Richard Avedon’s portraits stay with you, never to be forgotten.

MoMA had a retrospective of Avedon’s work many years ago; it was the first time I saw his prints and I was struck by their beauty.

I especially remember his portrait of Brigitte Bardot: it looked like she was irradiating light; it was truly magical.

That portrait made me understand how important the printing process is, how much it can add to an image.

Not to say that Avedon’s images need any help: his portraits are incredibly powerful – they are both intimate and epic at the same time.

I’m a huge Marilyn Monroe fan and he captured the sadness behind her smile like no other photographer ever did.

Actress Brigitte Bardot

“My portraits are more about me than they are about the people I photograph.” Richard Avedon

Born in New York in 1923, Avedon grew up in a family of fashion retailers. He joined a Camera Club at 12 and started documenting his life, using his younger sister as his model and muse. His father was a self-made man and a strict disciplinarian who had little time for his kids. It seems to me Avedon had both the freedom to pursue photography and the discipline to turn it into a success.

He worked for a while as a photographer for the Merchant Marines, taking ID photos of the crews. Throughout his career, Avedon regularly went back to everyday people as subjects – the most famous example is his portrait series of laborers in the American West.

Shirtless beekeeper covered by bees
Actress Marilyn Monroe looking downcast

Avedon went on to study photography with legendary creative director Alexey Brodovitch, who recommended him to Harper’s Bazaar. Avedon shot for the magazine where he became known for his distinctive style. While in the 1950s most photographers stayed in studios and models often looked more like mannequins than real, breathing women, Avedon didn’t shy away from shooting on location.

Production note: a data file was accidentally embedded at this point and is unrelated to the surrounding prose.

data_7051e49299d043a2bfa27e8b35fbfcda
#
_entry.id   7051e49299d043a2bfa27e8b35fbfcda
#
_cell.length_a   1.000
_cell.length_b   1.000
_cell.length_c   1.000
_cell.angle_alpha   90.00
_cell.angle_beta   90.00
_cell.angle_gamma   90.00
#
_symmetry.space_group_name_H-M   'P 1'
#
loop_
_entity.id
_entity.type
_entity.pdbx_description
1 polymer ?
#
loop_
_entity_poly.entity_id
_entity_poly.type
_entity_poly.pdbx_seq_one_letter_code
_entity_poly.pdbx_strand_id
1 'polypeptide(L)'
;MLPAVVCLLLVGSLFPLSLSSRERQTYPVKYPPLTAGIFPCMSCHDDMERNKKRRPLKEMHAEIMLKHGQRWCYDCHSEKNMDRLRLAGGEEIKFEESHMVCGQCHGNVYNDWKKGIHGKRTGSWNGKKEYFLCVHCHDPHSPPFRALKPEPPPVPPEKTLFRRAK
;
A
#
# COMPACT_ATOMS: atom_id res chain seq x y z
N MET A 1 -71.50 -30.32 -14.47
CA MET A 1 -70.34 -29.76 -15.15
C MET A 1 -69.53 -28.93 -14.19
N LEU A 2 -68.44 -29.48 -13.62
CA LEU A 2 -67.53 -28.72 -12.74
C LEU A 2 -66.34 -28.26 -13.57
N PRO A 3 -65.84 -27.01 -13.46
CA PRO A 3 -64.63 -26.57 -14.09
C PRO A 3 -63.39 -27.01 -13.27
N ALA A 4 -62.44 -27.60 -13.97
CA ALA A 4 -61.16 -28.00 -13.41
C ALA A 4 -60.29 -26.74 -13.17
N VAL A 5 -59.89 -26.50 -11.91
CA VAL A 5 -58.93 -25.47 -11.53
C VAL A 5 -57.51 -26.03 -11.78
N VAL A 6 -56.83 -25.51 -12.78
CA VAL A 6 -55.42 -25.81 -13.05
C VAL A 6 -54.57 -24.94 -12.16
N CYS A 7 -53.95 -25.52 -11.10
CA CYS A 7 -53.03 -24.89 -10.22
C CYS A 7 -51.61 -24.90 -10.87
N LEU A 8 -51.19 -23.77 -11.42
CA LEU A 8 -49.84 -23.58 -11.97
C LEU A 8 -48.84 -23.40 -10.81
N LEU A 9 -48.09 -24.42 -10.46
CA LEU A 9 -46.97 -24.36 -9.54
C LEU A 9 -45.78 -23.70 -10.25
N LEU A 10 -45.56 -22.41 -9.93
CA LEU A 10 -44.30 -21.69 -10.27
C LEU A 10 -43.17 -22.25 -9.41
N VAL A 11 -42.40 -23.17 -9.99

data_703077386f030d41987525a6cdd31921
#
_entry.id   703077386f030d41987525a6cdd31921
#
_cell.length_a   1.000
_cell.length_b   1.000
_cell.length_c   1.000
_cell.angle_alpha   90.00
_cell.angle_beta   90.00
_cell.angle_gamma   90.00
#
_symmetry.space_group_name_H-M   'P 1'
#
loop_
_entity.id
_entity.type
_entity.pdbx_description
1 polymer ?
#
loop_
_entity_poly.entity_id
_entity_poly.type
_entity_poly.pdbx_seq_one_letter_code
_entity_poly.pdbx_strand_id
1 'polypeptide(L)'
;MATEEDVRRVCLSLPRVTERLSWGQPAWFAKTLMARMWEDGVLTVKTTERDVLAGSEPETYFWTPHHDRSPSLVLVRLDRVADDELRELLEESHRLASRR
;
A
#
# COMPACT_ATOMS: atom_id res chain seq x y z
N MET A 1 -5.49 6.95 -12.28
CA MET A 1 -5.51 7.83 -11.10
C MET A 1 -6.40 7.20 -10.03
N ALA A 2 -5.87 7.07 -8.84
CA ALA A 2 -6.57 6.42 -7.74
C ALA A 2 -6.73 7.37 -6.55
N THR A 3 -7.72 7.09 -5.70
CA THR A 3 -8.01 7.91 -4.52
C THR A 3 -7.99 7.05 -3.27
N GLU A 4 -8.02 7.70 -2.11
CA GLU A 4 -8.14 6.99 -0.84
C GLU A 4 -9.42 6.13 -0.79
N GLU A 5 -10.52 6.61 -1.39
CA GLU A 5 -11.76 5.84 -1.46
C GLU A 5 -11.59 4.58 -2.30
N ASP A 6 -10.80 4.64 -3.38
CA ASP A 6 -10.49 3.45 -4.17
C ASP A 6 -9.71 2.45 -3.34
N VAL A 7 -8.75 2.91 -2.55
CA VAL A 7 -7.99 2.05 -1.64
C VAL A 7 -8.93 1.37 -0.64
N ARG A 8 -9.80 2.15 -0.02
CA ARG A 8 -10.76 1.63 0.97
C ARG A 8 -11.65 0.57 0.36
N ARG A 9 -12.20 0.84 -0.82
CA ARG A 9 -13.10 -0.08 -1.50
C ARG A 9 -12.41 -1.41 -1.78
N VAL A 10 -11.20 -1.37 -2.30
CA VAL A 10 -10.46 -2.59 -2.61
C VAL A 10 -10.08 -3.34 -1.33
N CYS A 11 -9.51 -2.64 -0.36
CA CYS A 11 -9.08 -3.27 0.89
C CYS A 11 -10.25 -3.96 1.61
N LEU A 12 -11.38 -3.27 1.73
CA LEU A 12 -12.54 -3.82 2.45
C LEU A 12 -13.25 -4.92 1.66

I remember a show at ICP of his fashion work. His images showed glamourous people in beautiful settings having fun. The exhibit’s scenography was striking: some rooms were painted black, with the B&W images seemingly floating in the ether.

In 1962, Avedon started working for Vogue, shooting most of its covers for the following 25+ years. Besides his fashion editorial assignments, he also developed a successful career in advertising, from Versace to mainstream companies like Colgate.

Group of people in evening wear

From iconic movie stars to unknown workers, Avedon’s portraits are powerful and timeless. His setup is minimalist and intimate, with no props to distract us from the person in front of us. He asked his subjects to look straight to the camera and probed them with personal inquiries or controversial discussions… Avedon was not just photographing their face but their personality, and even soul.

The most recent show I saw of his was at Gagosian Gallery in Chelsea, where gigantic prints of full-length groups of people loomed over us (see the photo from that day at the top of the post)… No matter the setting, Avedon’s images are always powerful and striking.

 

 

© Richard Avedon (except the photo of the gallery show, which is mine)

Disclaimer: Aurelie’s Gallery does not represent Richard Avedon, nor claims to do so. My “Photographers I love” series is purely for inspiration and to encourage discussion.

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